Getty Images

Doping fight: WADA gathers 2,500 samples from Russian lab

Leave a comment

The World Anti-Doping Agency says it has gathered more than 2,500 samples from a Russian laboratory that can be used to potentially corroborate doping positives uncovered by an investigation into a massive government-directed program designed to win Olympic medals.

Obtaining the samples, along with data still being analyzed by WADA scientists, was a key goal for the agency as it tries to proceed with hundreds of cases from earlier in the decade.

WADA announced Tuesday that it had retrieved 2,562 samples, split them into “A″ and “B″ collection bottles and shipped them to a lab outside of Russia for testing.

Once the samples and underlying data behind them have been analyzed, WADA is expected to turn over evidence to international sports federations and national anti-doping agencies, which can bring forward cases.

If those organizations don’t act on cases, WADA has the right to bring them to the Swiss-based Court of Arbitration for Sport.

WADA’s director of intelligence and investigations, Gunter Younger, said his five-person team “decided to take any and all samples that corresponded to data … that was even remotely (suspicious), even where an anti-doping rule violation (ADRV) was not suspected.”

Unknown is what percentage of cases the 2,562 samples represent; WADA has not provided that figure.

Regardless, the gathering of the samples is a success for WADA, which was heavily criticized for its decision to reinstate Russia’s anti-doping agency before receiving the data and samples, as had been a precondition of reinstatement. Instead, WADA said the data had to be handed over by Dec. 31, 2018, and the samples made available by June 30, 2019. Russia missed the first deadline by two weeks but did allow access to the data.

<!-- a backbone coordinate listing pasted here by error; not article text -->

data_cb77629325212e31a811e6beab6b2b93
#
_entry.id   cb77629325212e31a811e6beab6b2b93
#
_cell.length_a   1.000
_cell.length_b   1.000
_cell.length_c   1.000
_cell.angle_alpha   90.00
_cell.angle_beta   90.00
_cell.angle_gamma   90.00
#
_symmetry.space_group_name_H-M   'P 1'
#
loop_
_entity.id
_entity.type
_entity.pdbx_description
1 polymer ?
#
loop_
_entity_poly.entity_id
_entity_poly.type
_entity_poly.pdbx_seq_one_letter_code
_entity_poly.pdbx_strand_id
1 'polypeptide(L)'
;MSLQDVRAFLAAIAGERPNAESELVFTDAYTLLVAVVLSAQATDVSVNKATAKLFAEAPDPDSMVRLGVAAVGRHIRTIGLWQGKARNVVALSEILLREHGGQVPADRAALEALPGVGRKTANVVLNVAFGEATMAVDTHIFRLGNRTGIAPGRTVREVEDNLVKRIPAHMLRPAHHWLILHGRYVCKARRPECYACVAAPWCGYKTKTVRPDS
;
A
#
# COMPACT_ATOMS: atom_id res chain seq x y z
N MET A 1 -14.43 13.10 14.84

Younger’s team is expected to present an update to the WADA board at its meeting May 16.

OlympicTalk is on Apple News. Favorite us!

MORE: Russia’s Paralympic doping ban ends, with conditions

David Boudia wins U.S. title, qualifies for worlds after break from diving

Leave a comment

David Boudia, after a year away from diving, two more children, a concussion and a goodbye to the platform, is back in familiar territory. He’s on the U.S. team for the world championships.

Boudia, a 30-year-old, four-time Olympic medalist, outscored fellow Rio Olympian Michael Hixon to win the springboard at the U.S. Championships on Saturday.

The top two per individual event by cumulative score at nationals go to July’s worlds in South Korea. Boudia was in third place going into the finals but had the top Saturday score by 23.35 to leap onto the team with Hixon.

“It’s relieving, but in my mind, as an athlete, there’s a lot of work to be done before 2020,” Boudia said on NBCSN. “I have to learn new dives if I want to contend with the best in the world.”

Later Saturday, Rio Olympian Amy Cozad Magaña and Delaney Schnell made the world team in the women’s platform, with Schnell helping knock out Rio Olympian Jessica Parratto. Competition concludes Sunday with the women’s springboard and men’s platform.